UKLA Book Awards 2022 Shortlist

SHORTLISTS ANNOUNCED FOR THE UNIQUE AWARDS FROM TEACHERS • Once again small presses dominate • Inclusion and diversity are key features of all lists • A host of UKLA debut appearances with Nadia Shireen the only previous winner @The_UKLA #UKLA22 #teachersbookawards

2022-SL

Meeting in real life for the first time in the process, because of the ongoing impact of COVID 19, the current teacher judges relished the challenge of whittling down the longlists to find the very best books for their category and revealed that they now looked at books in ‘a completely different way’. As Chris Lockwood, Awards Chair said “In such a difficult year for schools, it was wonderful to see first-hand and in person the commitment and passion of our teacher judges.  At the beginning of the day, every teacher commented on the richness of the four excellent longlists and the difficulty of their task of whittling them down to six books in each category.  They have done a brilliant job.”

The judging criteria call for the selection to be from a “wide and inclusive range” of publishers and for books which “recognise a broad range of perspectives, experiences and voices” and this range is certainly demonstrated in all four categories. It is notable that once again it is small publishers such as Andersen Press, Flying Eye, Knights Of, Guppy Books, Pushkin, Faber and Thames & Hudson who dominate the lists.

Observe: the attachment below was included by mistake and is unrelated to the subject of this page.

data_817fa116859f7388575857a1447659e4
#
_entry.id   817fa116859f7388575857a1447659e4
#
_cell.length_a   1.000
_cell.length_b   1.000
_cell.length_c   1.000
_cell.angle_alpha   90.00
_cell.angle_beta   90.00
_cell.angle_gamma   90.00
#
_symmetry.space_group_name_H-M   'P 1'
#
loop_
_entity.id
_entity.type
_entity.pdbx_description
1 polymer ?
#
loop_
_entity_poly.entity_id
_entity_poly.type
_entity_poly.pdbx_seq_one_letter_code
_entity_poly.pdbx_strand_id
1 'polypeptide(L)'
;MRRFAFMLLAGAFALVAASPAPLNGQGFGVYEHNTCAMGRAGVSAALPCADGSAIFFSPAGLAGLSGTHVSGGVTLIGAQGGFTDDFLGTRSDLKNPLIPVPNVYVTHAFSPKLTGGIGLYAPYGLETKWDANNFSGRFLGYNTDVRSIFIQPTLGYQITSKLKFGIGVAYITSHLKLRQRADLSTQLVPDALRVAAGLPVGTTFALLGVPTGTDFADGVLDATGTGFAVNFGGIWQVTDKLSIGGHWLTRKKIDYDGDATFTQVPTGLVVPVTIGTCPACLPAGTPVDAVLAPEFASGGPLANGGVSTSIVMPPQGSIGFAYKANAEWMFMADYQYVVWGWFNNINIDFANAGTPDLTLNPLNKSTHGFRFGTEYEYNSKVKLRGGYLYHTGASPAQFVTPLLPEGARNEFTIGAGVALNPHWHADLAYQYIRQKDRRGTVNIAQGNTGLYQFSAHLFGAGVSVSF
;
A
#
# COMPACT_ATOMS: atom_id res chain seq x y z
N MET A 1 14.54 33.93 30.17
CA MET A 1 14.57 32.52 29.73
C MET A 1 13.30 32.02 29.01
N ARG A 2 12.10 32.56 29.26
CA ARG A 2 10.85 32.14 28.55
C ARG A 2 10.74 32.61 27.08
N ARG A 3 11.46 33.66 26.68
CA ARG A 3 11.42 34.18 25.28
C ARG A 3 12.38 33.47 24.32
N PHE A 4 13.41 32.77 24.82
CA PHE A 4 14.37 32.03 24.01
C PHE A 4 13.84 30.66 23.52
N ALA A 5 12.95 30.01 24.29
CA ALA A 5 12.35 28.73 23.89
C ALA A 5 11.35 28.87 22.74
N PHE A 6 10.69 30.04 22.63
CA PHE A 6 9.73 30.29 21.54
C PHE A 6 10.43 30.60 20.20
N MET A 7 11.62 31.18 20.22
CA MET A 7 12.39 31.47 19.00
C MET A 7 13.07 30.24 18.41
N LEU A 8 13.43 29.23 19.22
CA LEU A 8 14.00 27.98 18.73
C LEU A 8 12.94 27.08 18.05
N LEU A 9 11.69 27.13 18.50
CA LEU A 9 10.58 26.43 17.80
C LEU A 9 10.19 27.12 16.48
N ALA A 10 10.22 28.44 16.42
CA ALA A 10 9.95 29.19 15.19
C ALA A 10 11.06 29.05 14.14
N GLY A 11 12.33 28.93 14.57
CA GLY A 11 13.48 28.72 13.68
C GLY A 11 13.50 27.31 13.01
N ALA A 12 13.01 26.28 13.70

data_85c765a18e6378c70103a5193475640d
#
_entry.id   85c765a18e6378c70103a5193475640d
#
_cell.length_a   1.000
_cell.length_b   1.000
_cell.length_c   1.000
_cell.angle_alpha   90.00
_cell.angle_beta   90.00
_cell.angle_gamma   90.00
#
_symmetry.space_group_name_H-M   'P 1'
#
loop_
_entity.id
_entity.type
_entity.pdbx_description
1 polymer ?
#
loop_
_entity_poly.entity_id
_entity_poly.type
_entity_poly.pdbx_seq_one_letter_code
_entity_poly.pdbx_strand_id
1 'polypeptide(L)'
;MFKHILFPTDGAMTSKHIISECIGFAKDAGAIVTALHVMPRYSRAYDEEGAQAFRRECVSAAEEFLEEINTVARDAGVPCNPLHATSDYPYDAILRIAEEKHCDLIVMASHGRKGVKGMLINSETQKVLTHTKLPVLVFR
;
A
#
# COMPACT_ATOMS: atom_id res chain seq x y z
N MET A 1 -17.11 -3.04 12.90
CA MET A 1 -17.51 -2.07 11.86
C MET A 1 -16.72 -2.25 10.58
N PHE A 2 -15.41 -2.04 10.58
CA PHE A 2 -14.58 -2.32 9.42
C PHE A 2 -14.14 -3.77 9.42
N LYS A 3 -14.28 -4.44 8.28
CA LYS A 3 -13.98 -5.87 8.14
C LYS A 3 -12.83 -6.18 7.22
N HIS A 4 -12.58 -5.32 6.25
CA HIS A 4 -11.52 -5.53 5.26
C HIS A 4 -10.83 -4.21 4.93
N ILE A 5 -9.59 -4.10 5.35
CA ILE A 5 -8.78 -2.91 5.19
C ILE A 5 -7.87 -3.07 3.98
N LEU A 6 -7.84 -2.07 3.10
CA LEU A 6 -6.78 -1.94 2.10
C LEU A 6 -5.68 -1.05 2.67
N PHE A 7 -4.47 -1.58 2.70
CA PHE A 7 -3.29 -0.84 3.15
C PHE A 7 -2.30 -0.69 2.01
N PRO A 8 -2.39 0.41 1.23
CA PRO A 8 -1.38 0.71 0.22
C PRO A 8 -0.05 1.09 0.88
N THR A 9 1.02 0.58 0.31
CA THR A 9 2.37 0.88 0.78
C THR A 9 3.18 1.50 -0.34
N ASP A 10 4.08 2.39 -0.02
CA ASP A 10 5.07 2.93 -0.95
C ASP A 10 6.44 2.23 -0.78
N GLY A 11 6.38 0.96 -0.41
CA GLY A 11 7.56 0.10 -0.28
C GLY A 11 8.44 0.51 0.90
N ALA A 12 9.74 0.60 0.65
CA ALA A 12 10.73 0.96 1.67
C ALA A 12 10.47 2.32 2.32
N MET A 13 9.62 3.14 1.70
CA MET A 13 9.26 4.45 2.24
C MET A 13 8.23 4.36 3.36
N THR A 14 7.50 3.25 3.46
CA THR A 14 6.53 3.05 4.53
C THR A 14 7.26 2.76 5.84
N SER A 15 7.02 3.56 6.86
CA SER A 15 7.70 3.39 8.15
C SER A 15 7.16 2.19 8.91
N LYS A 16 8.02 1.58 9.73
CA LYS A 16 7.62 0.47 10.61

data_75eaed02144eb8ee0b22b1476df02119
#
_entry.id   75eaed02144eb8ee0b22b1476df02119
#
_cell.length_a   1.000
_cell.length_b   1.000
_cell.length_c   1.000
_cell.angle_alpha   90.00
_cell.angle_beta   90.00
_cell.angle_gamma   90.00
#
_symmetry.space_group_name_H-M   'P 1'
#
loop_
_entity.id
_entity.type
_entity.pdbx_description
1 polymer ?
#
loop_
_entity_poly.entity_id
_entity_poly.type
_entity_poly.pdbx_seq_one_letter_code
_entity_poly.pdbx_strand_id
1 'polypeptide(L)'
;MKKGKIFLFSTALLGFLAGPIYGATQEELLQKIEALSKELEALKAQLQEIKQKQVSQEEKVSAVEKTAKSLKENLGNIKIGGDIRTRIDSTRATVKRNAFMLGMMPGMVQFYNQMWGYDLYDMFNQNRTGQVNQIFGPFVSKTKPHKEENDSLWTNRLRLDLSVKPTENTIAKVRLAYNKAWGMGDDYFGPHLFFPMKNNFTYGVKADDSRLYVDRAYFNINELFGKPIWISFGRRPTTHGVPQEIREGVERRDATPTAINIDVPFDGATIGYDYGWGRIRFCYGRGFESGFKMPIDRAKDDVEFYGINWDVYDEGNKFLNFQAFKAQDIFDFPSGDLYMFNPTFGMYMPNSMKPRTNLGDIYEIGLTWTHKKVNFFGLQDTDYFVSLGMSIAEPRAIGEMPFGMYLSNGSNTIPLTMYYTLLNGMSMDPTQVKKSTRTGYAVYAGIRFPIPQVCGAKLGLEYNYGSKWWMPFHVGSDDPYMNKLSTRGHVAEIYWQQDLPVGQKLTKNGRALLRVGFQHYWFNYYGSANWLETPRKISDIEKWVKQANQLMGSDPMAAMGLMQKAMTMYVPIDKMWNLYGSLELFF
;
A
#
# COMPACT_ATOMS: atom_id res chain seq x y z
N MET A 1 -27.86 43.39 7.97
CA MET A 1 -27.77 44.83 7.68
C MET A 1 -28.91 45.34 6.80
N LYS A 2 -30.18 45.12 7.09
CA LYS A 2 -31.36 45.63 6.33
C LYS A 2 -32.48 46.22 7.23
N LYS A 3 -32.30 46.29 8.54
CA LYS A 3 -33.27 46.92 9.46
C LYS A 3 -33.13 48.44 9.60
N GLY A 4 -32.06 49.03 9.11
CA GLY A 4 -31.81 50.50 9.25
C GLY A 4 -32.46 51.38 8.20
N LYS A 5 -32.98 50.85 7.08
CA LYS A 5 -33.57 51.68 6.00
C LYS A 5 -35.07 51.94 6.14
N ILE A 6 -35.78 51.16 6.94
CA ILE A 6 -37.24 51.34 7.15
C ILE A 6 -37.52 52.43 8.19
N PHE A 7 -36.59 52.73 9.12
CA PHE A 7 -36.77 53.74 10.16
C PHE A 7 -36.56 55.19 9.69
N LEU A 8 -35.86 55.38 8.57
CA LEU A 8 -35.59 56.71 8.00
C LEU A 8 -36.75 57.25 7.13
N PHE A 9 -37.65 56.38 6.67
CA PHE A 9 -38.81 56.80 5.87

In the 3-6 age category we have this year’s one and only author to have been a previous winner. Nadia Shireen won with her debut picturebook, Good Little Wolf in 2013 and now appears again with Barbara Throws a Wobbler, an empathetic tale which helps us to reflect on the universal impact of a bad day. Anna Milbourne’s  I’m (Almost) Always Kind  follows immediately upon her 2021  shortlisting success with I am not (very) afraid of the Dark and similarly successfully relays an important message to young readers. In this case about the necessity to see things from another’s perspective which is a strong theme across this list. In Tom Percival’s haunting tale, The Invisible, he sensitively confronts the issue of being excluded by poverty, while James Catchpole and Karen George’s What Happened to You? gives us the positive viewpoint of a child with a missing limb but no shortage of imagination.  Alex Latimer and David Litchfield’s Pip and Egg is a gentle story of friendship, nature and the circle of life and the final book in this group is the inspiring Freedom we Sing by Amyra and Molly Mendoza, published by Flying Eye, which poetically explores what freedom really means and looks like.

The 7-10+ category features no less than four exciting debut authors and for the very first time a graphic novel. When Stars are Scattered written and illustrated by Victoria Jamieson with Omar Mohamed, tells the story of Omar and his brother Hassan and topically depicts the harsh reality faced by refugees. When Life Gives You Mangoes by Kereen Getten , a stunning debut from Pushkin, tells an evocative tale of memory loss, family and friendships. Bloomsbury have two titles on the list. Lesley Parr’s debut novel, The Valley of Lost Secrets, a powerful story of wartime evacuation to Wales, and the Carnegie shortlisted October October by Katya Balen. Knights Of also have two books in this category. Front Desk the debut novel from Kelly Yang which draws on her own experiences of moving from China to America, and the Blue Peter and Waterstones award winning debut from Elle McNicholl, A Kind of Spark.